Africa: 47,000 Women, Girls Killed By Partners, Family Members in 2020 - Africa Tops List - UN

25 November 2021

Africa remains the region with the highest rate of killings of women and girls by an intimate partner or a family member with 2.7 victims per 100,000 inhabitants.

Globally 81,000 women and girls were killed in 2020, and around 47,000 of them (58 per cent) died at the hands of an intimate partner or a family member, which equals to a woman or girl being killed every 11 minutes in their home.

This is according to data published today by the United Nations Office on Drugs and Crime (UNODC).

The research brief, released Thursday on the International Day for the Elimination of Violence against Women, is based on data from 95 countries on gender-related killings of women and girls by intimate partners or family members.

"Although eight out of 10 of all homicide victims are men or boys, women and girls are the primary victims of lethal violence at home in every part of the world, accounting for six out of 10 killings committed by intimate partners or other family members," said UNODC Executive Director Ghada Waly.

"UNODC research shows that the situation has not improved over the past decade, even in places where lethal violence has decreased overall. Urgent and targeted action is needed to empower and protect women and girls, to prevent gender-based violence and save lives."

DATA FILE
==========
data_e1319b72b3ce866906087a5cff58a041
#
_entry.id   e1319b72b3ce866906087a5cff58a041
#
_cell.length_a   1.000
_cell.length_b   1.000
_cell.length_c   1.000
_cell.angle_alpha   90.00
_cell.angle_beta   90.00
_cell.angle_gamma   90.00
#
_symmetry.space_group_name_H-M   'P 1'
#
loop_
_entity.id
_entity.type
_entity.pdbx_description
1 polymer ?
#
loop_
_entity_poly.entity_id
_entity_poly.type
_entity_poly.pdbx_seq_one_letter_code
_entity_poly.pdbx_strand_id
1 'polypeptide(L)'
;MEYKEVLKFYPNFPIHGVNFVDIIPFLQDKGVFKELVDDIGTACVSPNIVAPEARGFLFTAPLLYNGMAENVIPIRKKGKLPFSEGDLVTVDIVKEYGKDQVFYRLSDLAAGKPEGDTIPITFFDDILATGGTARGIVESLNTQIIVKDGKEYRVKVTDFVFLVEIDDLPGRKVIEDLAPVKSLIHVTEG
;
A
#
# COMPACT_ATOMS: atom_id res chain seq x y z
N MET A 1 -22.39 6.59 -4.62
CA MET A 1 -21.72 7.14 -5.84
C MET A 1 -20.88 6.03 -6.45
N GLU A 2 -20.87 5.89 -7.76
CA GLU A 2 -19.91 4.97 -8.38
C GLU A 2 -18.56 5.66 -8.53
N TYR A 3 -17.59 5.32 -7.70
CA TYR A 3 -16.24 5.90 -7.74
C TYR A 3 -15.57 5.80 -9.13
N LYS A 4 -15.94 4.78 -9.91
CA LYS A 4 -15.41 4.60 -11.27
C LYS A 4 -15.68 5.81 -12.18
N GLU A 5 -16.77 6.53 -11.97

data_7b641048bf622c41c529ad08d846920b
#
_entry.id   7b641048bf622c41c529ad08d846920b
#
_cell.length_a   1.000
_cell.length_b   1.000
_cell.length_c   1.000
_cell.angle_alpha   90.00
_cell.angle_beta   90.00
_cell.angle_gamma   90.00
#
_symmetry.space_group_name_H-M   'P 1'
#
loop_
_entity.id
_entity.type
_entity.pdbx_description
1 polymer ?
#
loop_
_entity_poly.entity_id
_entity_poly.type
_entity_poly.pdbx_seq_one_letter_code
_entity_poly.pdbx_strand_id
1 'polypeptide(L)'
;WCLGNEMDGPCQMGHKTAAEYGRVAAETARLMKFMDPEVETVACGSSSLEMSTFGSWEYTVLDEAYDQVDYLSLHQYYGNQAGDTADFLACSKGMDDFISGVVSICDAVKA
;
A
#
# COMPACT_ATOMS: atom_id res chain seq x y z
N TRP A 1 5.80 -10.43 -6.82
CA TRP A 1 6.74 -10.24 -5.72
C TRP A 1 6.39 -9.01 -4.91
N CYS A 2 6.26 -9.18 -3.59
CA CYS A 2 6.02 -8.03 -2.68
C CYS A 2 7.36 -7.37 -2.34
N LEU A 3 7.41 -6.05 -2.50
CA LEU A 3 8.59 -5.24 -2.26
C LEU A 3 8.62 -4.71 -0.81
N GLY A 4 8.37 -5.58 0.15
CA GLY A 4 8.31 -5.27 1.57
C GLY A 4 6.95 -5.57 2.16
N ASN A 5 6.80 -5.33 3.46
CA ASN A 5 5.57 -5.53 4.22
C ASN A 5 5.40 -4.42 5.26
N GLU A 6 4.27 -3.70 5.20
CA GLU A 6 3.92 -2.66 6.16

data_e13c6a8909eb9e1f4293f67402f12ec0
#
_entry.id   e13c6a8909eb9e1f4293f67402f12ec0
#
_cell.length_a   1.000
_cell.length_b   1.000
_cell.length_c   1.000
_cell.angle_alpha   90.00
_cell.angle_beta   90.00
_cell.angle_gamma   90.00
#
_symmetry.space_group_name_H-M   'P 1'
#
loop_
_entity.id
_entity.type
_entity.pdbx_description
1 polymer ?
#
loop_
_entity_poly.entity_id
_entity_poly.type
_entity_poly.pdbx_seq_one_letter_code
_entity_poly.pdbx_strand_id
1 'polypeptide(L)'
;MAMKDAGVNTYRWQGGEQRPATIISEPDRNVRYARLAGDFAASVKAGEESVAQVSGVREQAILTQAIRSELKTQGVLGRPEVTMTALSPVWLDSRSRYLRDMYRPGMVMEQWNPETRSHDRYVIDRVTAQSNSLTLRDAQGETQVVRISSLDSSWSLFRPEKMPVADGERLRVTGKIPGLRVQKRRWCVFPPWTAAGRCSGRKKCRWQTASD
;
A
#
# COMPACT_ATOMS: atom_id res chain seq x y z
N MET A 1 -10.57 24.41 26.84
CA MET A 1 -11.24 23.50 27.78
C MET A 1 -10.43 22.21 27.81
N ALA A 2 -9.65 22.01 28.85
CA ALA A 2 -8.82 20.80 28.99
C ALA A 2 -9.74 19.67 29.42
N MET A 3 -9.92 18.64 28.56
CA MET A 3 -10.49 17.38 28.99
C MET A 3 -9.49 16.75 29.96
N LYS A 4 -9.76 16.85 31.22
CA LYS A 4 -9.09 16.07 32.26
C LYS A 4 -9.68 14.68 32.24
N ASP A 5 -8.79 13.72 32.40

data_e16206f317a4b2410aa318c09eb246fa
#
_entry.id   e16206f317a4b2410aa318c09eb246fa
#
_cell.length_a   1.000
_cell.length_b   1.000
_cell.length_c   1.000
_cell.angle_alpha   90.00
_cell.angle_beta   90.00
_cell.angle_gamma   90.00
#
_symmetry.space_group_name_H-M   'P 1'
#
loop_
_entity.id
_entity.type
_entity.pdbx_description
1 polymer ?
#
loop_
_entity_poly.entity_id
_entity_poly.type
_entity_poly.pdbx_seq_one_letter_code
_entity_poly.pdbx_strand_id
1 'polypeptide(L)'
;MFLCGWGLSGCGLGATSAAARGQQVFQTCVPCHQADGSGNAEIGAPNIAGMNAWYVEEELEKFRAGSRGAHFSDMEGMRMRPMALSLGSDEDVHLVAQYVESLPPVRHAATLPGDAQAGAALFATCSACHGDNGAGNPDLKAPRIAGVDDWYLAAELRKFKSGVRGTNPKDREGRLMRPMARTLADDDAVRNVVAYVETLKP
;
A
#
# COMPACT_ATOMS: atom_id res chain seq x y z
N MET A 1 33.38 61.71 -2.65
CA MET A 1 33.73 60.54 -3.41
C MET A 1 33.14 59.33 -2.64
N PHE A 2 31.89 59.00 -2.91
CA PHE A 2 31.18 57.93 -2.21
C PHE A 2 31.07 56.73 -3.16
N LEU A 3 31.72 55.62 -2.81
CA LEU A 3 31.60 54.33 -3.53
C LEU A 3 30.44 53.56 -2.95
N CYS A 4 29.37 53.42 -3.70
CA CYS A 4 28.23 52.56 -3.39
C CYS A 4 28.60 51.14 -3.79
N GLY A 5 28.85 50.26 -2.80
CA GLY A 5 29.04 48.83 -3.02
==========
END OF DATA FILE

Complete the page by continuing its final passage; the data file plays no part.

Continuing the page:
Africa remains the region with the highest rate of killings of women and girls by an intimate partner or a family member with 2.7 victims per 100,000 inhabitants.

Global data on the impact of COVID-19 lockdowns on gender-related killings on women and girls remain patchy and inconclusive. Between 2019 and 2020, the average annual number of these killings showed a slight increase in both Europe and the Americas, with differences in the various regions. These changes, however, were similar in size to previous annual changes recorded in the past decade.

The number of gender-related killings between 2019 and 2020 has increased in Western Europe by 11 per cent, while a slighter increase was recorded in Southern Europe with five per cent. In comparison, in Northern America the numbers have increased by eight per cent, in Central America by three per cent, while data from South America shows an increase of five per cent. According to the research brief, the numbers in Northern Europe have not changed during the examined period, while a slight decrease of minus five per cent could be noted in Eastern Europe.

Monthly data on women and girls killed by intimate partners or family members received from 14 countries from different regions around the globe show high variability in trends across countries throughout the various waves of COVID-related mobility restrictions in 2020.

The UNODC said it focused on the killing of women and girls at the hands of intimate partners or other family members because such killings, by people they would normally trust, represents one of the most extreme manifestations of gender- based violence.

"Such killings are often the culmination of prior experiences of gender-based violence, which can include psychological, sexual and physical abuse," it said.

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